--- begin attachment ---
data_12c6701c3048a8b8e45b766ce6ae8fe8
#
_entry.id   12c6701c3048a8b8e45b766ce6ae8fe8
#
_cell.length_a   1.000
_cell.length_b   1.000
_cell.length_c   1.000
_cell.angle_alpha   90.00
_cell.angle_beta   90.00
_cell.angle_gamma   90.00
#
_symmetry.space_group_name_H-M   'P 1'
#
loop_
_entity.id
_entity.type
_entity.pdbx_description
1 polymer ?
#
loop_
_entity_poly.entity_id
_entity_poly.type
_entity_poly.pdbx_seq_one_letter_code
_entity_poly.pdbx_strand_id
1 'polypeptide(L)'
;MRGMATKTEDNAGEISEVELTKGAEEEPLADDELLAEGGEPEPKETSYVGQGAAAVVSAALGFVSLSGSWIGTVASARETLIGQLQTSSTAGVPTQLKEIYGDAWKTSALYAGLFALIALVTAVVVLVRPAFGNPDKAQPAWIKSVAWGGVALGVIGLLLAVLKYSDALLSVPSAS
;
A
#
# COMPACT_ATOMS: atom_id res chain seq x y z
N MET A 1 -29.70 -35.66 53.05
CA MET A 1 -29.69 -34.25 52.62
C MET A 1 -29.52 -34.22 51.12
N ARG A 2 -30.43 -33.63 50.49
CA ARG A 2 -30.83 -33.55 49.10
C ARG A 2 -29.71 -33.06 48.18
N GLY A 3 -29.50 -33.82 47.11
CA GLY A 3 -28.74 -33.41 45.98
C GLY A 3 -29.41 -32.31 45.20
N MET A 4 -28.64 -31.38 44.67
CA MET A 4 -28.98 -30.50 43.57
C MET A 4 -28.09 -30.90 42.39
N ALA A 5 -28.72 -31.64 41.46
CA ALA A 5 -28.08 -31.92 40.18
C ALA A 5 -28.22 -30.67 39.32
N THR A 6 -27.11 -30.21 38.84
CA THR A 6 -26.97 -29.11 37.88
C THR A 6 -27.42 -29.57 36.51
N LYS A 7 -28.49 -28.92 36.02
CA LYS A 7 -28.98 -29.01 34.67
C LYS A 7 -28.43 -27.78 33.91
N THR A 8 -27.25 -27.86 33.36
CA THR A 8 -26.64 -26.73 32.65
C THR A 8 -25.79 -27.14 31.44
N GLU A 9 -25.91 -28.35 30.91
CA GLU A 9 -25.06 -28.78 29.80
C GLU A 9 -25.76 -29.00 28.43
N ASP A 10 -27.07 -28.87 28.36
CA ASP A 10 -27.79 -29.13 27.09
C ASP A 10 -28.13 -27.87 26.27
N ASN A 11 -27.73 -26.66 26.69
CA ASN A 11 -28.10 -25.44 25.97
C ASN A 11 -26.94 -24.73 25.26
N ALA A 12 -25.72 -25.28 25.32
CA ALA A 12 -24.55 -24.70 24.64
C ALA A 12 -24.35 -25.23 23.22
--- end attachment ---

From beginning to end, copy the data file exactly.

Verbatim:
data_12c6701c3048a8b8e45b766ce6ae8fe8
#
_entry.id   12c6701c3048a8b8e45b766ce6ae8fe8
#
_cell.length_a   1.000
_cell.length_b   1.000
_cell.length_c   1.000
_cell.angle_alpha   90.00
_cell.angle_beta   90.00
_cell.angle_gamma   90.00
#
_symmetry.space_group_name_H-M   'P 1'
#
loop_
_entity.id
_entity.type
_entity.pdbx_description
1 polymer ?
#
loop_
_entity_poly.entity_id
_entity_poly.type
_entity_poly.pdbx_seq_one_letter_code
_entity_poly.pdbx_strand_id
1 'polypeptide(L)'
;MRGMATKTEDNAGEISEVELTKGAEEEPLADDELLAEGGEPEPKETSYVGQGAAAVVSAALGFVSLSGSWIGTVASARETLIGQLQTSSTAGVPTQLKEIYGDAWKTSALYAGLFALIALVTAVVVLVRPAFGNPDKAQPAWIKSVAWGGVALGVIGLLLAVLKYSDALLSVPSAS
;
A
#
# COMPACT_ATOMS: atom_id res chain seq x y z
N MET A 1 -29.70 -35.66 53.05
CA MET A 1 -29.69 -34.25 52.62
C MET A 1 -29.52 -34.22 51.12
N ARG A 2 -30.43 -33.63 50.49
CA ARG A 2 -30.83 -33.55 49.10
C ARG A 2 -29.71 -33.06 48.18
N GLY A 3 -29.50 -33.82 47.11
CA GLY A 3 -28.74 -33.41 45.98
C GLY A 3 -29.41 -32.31 45.20
N MET A 4 -28.64 -31.38 44.67
CA MET A 4 -28.98 -30.50 43.57
C MET A 4 -28.09 -30.90 42.39
N ALA A 5 -28.72 -31.64 41.46
CA ALA A 5 -28.08 -31.92 40.18
C ALA A 5 -28.22 -30.67 39.32
N THR A 6 -27.11 -30.21 38.84
CA THR A 6 -26.97 -29.11 37.88
C THR A 6 -27.42 -29.57 36.51
N LYS A 7 -28.49 -28.92 36.02
CA LYS A 7 -28.98 -29.01 34.67
C LYS A 7 -28.43 -27.78 33.91
N THR A 8 -27.25 -27.86 33.36
CA THR A 8 -26.64 -26.73 32.65
C THR A 8 -25.79 -27.14 31.44
N GLU A 9 -25.91 -28.35 30.91
CA GLU A 9 -25.06 -28.78 29.80
C GLU A 9 -25.76 -29.00 28.43
N ASP A 10 -27.07 -28.87 28.36
CA ASP A 10 -27.79 -29.13 27.09
C ASP A 10 -28.13 -27.87 26.27
N ASN A 11 -27.73 -26.66 26.69
CA ASN A 11 -28.10 -25.44 25.97
C ASN A 11 -26.94 -24.73 25.26
N ALA A 12 -25.72 -25.28 25.32
CA ALA A 12 -24.55 -24.70 24.64
C ALA A 12 -24.35 -25.23 23.22